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Editorials
Friday, April 16, 1999

Kosovo war could
go on for months

Bullet The issue: Milosevic has refused to back down under NATO air strikes.
Bullet Our view: Americans should be prepared for casualties.

AT last the Clinton administration is acknowledging the grim truth about Kosovo. This won't be quick and bloodless. Slobodan Milosevic didn't cave in as expected when NATO began its air strikes, and he may not do so for quite a while -- if ever.

Testifying before the Senate Armed Services Committee, Defense Secretary William Cohen and Gen. Henry Shelton, chairman of the Joint Chiefs of Staff, answered yes when asked if the campaign could continue for "many, many, many weeks or even months." Cohen commented, "This is not going to be quick or easy or neat."

The apparent killing of Kosovar civilians in a convoy by NATO aircraft was an appalling reminder of the fatal accidents that are part of warfare. It is an illusion to think that such disasters can be avoided, despite all efforts to do so.

It is another illusion that the war can be waged without American casualties. "I think the prospect for casualties remains very real and high," Shelton said.

Americans shouldn't expect that the experience of the Gulf War, when victory came quickly and with few American casualties, will be repeated. The Gulf War lasted only six weeks. The NATO air campaign against Yugoslavia is already in its fourth week, and there is no end in sight. NATO refuses to consider introducing ground forces -- as was done in the Gulf War and which brought the conflict to an end in days.

Clinton's vow that American ground forces would not be used was intended to soothe the American public, but it probably emboldened Milosevic. With a policy to strike only military targets, the air war could go on indefinitely.

This wasn't what the administration expected, certainly not what the country was prepared for. Milosevic has turned Kosovo into a humanitarian disaster in apparent response to the attacks. The allies' only answer is more of the same.

Secretary of State Madeleine Albright, testifying before a House Appropriations subcommittee, said the flood of refugees and their brutal treatment have steeled NATO's determination against Milosevic.

There is no turning back. This has become a test of will for NATO. Milosevic must be punished for his brutal treatment of the Kosovars. But there will be a price to pay in lives as well as dollars, and Americans must understand that.

Tapa

Police contract

Bullet The issue: The police union is seeking a 20 percent raise over four years.
Bullet Our view: If the union wins, the counties may have to raise taxes.

IN return for accepting a ban on strikes, Hawaii police officers obtained a commitment that disagreements in contract negotiations would be settled by arbitration. A week-long series of arbitration hearings on a new contract has just ended. The current contract expires June 30.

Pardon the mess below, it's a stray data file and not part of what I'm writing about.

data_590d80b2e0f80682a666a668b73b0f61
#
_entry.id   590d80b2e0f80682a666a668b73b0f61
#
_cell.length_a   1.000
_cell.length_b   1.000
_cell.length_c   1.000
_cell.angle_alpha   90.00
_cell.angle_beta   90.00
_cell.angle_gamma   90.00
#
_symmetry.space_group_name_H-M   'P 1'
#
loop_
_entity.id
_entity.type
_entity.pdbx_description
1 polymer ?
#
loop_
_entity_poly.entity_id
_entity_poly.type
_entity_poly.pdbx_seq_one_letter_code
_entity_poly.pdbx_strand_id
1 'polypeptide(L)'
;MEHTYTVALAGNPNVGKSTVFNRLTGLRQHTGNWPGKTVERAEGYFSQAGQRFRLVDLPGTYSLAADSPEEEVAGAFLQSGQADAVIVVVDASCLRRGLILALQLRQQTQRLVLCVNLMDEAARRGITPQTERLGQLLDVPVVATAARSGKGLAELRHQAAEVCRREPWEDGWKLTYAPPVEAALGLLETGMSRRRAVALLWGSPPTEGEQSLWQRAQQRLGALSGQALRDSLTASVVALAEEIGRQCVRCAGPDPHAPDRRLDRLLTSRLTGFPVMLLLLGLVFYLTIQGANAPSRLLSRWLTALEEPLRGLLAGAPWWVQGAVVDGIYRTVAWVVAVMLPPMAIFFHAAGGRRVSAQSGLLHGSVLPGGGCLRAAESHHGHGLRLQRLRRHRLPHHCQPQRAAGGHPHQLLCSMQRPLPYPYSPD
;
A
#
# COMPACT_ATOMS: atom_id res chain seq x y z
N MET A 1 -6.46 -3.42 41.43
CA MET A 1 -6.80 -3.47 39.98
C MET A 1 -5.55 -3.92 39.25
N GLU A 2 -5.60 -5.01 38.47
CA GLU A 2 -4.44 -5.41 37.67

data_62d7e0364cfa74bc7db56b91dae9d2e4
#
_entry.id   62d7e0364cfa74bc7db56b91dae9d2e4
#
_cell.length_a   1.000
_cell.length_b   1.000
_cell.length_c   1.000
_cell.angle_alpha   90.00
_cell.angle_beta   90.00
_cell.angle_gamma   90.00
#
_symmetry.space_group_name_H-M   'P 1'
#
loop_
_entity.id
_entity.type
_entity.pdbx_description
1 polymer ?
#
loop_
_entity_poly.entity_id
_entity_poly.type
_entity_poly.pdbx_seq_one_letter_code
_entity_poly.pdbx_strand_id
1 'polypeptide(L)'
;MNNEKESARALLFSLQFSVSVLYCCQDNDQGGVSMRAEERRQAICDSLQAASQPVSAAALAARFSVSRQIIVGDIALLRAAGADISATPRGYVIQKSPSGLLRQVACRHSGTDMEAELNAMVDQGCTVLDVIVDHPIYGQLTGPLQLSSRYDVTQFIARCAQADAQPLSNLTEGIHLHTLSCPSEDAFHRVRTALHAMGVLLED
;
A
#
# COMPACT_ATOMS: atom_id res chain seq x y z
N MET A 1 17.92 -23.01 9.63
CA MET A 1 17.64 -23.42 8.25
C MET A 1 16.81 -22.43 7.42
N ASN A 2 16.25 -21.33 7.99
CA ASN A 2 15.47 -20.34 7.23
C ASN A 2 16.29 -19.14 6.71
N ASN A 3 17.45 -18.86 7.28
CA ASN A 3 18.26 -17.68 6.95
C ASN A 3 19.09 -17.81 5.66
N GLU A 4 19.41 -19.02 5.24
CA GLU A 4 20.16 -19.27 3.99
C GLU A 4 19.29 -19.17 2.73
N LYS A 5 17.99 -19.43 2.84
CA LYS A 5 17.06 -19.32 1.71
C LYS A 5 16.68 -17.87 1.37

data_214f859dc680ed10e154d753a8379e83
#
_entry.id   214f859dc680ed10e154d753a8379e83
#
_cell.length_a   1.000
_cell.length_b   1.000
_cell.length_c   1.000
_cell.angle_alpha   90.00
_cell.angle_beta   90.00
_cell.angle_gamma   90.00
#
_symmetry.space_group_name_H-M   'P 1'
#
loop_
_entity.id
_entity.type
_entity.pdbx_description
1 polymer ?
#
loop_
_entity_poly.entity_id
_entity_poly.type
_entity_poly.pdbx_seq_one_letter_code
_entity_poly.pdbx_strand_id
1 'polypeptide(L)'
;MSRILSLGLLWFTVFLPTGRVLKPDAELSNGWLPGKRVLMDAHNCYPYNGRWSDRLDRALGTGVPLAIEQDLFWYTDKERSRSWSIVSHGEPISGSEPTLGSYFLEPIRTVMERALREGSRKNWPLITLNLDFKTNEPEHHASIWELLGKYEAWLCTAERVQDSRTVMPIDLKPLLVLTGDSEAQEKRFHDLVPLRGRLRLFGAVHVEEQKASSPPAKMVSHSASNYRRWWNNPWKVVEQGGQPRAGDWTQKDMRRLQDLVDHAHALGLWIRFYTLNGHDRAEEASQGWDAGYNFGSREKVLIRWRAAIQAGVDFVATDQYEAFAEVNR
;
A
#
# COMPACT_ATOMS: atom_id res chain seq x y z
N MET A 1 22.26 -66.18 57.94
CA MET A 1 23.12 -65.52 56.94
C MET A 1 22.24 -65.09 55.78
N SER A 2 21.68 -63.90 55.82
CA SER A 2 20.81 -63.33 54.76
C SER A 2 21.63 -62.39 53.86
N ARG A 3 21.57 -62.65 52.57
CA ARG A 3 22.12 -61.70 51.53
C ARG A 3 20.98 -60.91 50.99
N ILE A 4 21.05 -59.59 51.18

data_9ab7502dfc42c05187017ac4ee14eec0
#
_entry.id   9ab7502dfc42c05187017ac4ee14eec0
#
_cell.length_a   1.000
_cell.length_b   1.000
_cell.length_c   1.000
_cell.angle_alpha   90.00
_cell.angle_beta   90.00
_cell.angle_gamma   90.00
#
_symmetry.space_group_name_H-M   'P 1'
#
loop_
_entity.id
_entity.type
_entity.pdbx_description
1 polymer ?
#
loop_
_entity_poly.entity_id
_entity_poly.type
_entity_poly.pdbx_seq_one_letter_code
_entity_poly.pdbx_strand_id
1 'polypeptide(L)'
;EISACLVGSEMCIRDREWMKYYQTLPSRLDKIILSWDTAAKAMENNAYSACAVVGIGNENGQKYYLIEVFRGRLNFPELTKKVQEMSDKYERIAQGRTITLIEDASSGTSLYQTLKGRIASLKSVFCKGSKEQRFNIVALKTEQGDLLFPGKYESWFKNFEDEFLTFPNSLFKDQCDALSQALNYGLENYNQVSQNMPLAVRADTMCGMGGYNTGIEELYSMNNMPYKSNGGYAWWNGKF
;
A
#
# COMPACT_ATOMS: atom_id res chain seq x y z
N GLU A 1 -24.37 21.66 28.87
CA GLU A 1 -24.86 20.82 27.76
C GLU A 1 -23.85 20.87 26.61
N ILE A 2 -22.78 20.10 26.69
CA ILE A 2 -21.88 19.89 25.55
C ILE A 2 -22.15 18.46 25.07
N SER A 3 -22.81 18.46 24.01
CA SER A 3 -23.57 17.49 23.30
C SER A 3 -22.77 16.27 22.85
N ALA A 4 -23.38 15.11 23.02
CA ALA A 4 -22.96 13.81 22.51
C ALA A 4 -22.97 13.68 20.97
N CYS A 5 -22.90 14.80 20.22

The recruitment of Hawaii police officers by mainland police departments that offer higher pay has put pressure on island departments to improve compensation. But the weak economy has strained county budgets and officials say they can't afford to grant substantial raises.

The police union, the State of Hawaii Organization of Police Officers, is seeking a 20 percent raise over four years. The counties want a two-year contract with no raises.

SHOPO said the raises would cost about $30 million. But Honolulu city officials said the figure is closer to $80 million.

An arbitration award in the union's favor might force the counties to raise taxes to balance their budgets, which nobody wants in these difficult times.

Tapa

Bhutto convicted

Bullet The issue: Former Pakistani Prime Minister Benazir Bhutto is convicted of corruption.
Bullet Our view: This is the latest round in her feud with the current prime minister, Nawaz Sharif.

TWICE in two days prominent Asian political figures have been convicted of corruption by courts in their countries.

First Anwar Ibrahim, former deputy prime minister of Malaysia, was convicted in Kuala Lumpur and sentenced to six years in prison. Then Benazir Bhutto, Pakistan's first female prime minister, was convicted and sentenced in absentia to five years in prison.

Both cases have strong political overtones. Anwar was arrested and charged after he broke with Prime Minister Mahathir Mohamad on economic issues. The charges against him are widely believed to have been fabricated. The case has been a sensation in Malaysia and could spark a political upheaval.

Bhutto, probably the best- known Pakistani internationally, twice served as prime minister but was fired in 1990 and 1996 on disputed charges of corruption. Her conviction came at a special court she said was established to end her political career. Her party said it would appeal the verdict. Bhutto noted that the judge is close to Prime Minister Nawaz Sharif as evidence that he could not be impartial.

Bhutto's husband, Asif Zardari, received the same sentence. He has been in prison since 1996 on other charges, including involvement in the murder of Bhutto's brother. The couple was also fined $8.6 million for allegedly receiving kickbacks from a Swiss firm.

Sharif and Bhutto have dominated Pakistan's politics for a decade. They routinely accuse each other of corruption, tax evasion, graft and theft. Neither may have clean hands. The court decision is the latest round in this long-running conflict, but it may not be the last.






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